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Tom Cobb Université du Québec à Montréal

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Presentation on theme: "Tom Cobb Université du Québec à Montréal"— Presentation transcript:

1 Tom Cobb Université du Québec à Montréal
Professional Development Workshop & Seminar Series 23 August 07, CNA-Qatar “What has the Arab learner taught us?”

2 A deceptively simple idea
…Words are important A deceptively simple idea


4 Look familiar? OK students – you win! Vocab IS important

5 EFL and ESP in the Gulf in the 1980s
Working without a plan Seemed to be no research Yet research there was First action, classroom, piecemeal Then sustained, empirical, theory based … which led to The New Vocabulary that we here celebrate Thesis: The Arab learner forced us to invent the New Vocabulary

6 Wot new vocab? Some principles we now take for granted
Lexical knowledge is the strongest predictor of reading ability (and inability)   Lexis is not a filler for syntactic slots but rather syntax is an emergent property of lexis   Some zones of lexis are more important than others for different tasks Different degrees are lexical knowledge are needed for different tasks Lexical knowledge does not come for free in L2 as in L1 Lexical acquisition in L2 requires more exposures than natural input can possibly provide Lexical processing and acquisition are not identical across orthographies

7 So what was the old vocab?
Principles more implicit than explicit Modern versions of applied linguistics emerge 1960s/70s Burgeoning ESL industry needs a rationale After supposed demise of audio-lingualism A.k.a. Behaviorist learning theory This early idea-borrowing from quasi-related disciplines (1) General Linguistics (2) L1 reading theory Neither with much space for vocabulary Both with strong assumptions about it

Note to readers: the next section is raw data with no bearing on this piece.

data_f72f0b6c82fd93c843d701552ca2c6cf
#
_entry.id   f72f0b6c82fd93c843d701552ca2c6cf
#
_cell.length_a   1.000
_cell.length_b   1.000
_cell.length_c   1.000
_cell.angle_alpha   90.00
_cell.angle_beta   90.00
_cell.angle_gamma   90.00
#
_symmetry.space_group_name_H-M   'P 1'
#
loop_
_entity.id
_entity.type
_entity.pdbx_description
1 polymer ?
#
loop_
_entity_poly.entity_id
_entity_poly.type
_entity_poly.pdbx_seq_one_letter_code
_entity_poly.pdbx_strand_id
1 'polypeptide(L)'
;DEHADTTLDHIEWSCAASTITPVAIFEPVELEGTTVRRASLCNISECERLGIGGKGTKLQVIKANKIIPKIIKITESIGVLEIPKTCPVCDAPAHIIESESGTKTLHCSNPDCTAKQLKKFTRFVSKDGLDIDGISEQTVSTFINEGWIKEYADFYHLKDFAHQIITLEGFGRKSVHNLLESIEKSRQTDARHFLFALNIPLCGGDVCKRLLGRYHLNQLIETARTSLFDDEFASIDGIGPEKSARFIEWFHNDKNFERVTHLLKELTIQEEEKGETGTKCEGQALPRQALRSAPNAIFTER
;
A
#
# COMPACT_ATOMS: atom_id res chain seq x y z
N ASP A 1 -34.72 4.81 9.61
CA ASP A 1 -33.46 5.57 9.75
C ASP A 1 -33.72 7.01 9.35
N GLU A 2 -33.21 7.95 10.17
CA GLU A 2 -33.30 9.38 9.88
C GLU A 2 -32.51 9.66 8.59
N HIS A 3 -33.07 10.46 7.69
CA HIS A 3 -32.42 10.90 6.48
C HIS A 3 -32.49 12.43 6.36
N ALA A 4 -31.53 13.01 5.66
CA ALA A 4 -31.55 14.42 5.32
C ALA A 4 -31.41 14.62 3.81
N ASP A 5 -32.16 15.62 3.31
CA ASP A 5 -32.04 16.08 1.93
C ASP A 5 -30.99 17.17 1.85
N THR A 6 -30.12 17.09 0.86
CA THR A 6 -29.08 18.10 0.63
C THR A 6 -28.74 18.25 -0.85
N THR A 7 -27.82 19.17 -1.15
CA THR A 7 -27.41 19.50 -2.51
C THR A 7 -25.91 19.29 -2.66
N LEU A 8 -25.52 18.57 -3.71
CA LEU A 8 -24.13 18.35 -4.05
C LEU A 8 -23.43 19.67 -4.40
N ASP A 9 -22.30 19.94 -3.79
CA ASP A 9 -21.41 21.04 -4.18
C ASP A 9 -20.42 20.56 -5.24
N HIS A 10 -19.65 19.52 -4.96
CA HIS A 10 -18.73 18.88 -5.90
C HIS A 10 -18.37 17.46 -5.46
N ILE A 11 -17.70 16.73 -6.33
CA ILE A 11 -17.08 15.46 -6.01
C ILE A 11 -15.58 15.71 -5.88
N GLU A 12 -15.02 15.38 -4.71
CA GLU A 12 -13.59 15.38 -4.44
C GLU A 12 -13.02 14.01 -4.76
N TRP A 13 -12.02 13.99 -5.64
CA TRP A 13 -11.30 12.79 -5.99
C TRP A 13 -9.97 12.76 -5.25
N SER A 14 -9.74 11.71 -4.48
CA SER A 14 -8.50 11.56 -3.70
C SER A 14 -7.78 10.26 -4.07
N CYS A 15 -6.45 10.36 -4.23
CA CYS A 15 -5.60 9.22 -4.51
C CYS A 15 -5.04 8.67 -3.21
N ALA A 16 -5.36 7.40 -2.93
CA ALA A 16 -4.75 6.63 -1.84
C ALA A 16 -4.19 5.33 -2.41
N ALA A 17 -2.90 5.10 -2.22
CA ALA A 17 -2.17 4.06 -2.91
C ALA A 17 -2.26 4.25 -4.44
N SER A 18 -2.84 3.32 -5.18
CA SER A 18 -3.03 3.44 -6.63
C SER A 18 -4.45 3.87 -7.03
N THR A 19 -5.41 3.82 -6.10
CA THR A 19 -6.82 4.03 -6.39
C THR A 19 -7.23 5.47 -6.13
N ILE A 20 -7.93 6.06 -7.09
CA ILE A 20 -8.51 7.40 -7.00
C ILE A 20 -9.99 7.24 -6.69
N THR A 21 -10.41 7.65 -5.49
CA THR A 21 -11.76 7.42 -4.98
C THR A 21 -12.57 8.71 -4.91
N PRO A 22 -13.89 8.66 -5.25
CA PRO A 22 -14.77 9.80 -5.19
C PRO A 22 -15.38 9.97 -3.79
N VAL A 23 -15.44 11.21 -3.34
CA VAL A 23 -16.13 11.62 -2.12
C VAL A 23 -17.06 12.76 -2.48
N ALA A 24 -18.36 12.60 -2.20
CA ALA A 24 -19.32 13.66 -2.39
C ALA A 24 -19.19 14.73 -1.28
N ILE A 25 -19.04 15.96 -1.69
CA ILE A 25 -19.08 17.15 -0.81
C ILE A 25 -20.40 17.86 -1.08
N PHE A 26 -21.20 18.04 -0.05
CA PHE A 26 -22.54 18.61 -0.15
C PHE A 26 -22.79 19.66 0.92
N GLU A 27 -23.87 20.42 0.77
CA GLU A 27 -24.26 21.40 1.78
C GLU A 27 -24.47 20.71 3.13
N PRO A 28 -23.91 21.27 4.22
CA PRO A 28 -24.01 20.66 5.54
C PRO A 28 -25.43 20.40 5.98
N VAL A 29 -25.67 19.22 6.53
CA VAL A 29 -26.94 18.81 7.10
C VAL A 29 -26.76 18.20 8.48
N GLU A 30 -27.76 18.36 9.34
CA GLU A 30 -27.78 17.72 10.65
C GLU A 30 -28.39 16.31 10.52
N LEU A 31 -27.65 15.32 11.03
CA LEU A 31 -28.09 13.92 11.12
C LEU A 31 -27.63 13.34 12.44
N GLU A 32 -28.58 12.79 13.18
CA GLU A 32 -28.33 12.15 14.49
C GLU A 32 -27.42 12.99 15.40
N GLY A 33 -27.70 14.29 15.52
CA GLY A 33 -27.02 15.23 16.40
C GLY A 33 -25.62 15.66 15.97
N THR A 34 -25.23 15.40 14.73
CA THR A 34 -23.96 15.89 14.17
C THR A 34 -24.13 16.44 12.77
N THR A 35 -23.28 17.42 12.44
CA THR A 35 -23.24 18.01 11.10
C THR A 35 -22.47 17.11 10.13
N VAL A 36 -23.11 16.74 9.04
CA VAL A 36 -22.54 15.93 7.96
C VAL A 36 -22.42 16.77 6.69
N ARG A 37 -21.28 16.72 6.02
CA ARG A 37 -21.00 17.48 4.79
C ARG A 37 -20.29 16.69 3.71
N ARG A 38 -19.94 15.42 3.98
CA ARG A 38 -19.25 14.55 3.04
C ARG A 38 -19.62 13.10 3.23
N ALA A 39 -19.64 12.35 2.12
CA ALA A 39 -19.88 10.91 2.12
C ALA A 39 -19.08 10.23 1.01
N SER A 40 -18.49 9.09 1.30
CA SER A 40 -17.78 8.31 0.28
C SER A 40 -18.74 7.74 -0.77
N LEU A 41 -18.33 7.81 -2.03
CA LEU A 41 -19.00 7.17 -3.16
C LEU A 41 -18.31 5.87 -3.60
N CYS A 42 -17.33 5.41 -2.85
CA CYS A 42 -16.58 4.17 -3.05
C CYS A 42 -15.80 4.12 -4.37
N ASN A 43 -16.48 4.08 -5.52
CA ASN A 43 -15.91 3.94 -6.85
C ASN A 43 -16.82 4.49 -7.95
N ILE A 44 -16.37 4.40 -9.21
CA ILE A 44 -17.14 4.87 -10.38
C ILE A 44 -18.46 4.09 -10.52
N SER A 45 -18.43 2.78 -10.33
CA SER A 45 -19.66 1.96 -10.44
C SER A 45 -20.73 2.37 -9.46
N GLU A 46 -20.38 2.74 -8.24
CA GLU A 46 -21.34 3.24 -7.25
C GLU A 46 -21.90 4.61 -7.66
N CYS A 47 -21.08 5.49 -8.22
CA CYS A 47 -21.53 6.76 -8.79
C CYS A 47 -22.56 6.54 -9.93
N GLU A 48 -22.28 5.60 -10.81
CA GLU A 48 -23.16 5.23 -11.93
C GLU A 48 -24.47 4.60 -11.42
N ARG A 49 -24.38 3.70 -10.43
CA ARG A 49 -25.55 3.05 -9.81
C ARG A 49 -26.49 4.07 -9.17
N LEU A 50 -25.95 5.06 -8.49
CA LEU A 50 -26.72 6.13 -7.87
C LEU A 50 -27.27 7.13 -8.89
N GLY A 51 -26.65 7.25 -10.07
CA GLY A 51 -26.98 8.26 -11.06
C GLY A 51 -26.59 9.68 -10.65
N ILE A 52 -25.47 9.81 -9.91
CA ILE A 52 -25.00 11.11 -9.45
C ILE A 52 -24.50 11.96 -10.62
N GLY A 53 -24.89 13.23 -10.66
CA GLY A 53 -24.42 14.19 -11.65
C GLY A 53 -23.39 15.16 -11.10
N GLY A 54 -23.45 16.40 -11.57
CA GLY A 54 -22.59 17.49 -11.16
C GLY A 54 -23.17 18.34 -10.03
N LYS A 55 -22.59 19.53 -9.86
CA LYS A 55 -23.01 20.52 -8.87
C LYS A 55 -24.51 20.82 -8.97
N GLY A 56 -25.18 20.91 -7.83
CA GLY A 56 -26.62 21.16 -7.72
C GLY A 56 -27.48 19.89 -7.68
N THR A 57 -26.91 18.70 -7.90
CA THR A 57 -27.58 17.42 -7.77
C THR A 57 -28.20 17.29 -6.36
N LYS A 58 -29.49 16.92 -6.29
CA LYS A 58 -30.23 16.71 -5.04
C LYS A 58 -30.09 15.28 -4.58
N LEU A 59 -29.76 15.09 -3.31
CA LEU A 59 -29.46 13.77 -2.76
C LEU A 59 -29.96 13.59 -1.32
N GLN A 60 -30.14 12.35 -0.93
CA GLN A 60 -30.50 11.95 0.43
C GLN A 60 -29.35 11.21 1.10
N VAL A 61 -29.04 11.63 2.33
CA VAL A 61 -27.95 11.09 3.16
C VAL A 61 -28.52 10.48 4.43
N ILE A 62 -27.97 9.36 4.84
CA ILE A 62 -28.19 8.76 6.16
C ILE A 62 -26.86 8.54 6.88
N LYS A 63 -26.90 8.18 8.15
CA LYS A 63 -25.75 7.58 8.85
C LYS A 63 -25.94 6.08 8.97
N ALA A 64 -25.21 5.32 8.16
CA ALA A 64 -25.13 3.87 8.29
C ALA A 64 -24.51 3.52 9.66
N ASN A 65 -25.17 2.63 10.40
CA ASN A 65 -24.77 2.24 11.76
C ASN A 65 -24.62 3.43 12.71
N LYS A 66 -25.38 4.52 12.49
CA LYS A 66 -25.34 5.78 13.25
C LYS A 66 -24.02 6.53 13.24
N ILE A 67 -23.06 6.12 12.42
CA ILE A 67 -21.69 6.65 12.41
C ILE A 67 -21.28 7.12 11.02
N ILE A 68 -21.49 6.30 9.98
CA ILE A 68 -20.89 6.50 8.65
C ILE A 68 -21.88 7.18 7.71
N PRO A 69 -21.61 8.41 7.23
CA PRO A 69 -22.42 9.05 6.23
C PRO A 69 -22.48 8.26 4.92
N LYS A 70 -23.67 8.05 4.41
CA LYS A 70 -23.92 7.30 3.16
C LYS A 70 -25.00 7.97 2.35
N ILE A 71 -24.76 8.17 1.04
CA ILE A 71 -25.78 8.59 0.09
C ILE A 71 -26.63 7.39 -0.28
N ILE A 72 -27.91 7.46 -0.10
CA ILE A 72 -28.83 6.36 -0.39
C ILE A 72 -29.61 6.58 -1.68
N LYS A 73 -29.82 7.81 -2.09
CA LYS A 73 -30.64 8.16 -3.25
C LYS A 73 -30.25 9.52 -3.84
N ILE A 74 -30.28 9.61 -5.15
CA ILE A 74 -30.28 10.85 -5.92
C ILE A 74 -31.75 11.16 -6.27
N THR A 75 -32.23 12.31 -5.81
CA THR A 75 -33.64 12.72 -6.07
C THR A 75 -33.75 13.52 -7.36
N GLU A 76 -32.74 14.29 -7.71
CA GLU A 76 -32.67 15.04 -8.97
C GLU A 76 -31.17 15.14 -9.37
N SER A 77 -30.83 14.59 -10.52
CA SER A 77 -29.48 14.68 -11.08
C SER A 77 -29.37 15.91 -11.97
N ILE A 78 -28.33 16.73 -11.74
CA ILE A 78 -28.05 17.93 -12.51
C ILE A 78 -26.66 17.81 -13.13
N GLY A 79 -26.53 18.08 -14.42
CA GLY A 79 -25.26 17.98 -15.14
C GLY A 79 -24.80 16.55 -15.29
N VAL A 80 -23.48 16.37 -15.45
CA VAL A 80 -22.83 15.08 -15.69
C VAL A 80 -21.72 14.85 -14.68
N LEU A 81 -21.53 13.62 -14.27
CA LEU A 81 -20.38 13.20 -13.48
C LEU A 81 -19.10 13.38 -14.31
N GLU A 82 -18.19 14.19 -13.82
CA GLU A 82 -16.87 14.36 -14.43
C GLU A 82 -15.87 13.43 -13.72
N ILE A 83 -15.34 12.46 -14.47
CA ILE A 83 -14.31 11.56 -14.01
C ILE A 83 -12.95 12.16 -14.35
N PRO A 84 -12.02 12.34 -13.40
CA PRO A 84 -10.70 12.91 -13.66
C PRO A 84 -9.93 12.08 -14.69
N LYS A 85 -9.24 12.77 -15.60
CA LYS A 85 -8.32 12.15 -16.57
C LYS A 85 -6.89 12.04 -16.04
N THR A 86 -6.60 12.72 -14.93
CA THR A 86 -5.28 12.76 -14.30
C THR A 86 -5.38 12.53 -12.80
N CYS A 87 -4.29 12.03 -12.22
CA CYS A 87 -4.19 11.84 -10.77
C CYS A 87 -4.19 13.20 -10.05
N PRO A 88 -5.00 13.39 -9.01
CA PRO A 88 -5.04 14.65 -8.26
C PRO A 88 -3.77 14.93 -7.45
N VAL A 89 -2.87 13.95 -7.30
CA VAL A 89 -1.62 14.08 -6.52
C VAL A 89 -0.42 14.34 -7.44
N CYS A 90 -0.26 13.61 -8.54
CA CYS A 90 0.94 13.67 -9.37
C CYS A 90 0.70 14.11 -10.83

8 (1) General linguistics
Child acquisition of L1 syntax is the great human achievement While extensive vocabularies can be learned by animals - chimpanzees (3000 items) - dogs (200 items)



11 Early applied linguists, naturally, attempted to “apply linguistics”
Signs of “universal grammar” and “the language acquisition device” were dutifully unearthed in the FL classroom by researchers… Vocab book publishers took a 20-year break No big classroom vocab book between Barnard (1972) and Redman/Ellis (1991) Reading was demoted to an uninteresting speech add-on But a problem: EFL/ESP learners are mainly here for reading! Solution: So borrow reading rationale from L1 Big error – a dark hole we are still climbing out of

12 (2) L1 reading theory Kenneth Goodman (1967)
1970s - one dominant L1 theory - reading-for-meaning - holistic - top-down - “psycholinguistic” guessing game Kenneth Goodman (1967) Frank Smith (1971) All the needed vocabulary can be pleasurably acquired through inference from context There is no need, it is even wrong, to teach it These ideas got imported into L2 “somewhat uncritically” (Grabe 1991)

13 (2) L1 reading theory Guessing Game is clearly an idea for young, high-SES L1 learners If you look close, no very convincing evidence for it even in L1 Stanovich 1980, 1991 Rayner Decades of phonics v. whole-language wars Nonetheless Reading-as-Guessing was quickly imported into L2 thinking 1970s and 1980s

14 (2) L1 reading theory Goodman (1973) extends guessing game to L2
“Universals” of reading Reading in a second language = reading in first Transfer of reading ability from L1 to L2 is automatic Vocabulary will grow through guessing, in L2 as L1 2006 – these ideas remain dominant Every TESL teacher training program has a teaching grammar course, while few have a teaching vocabulary course…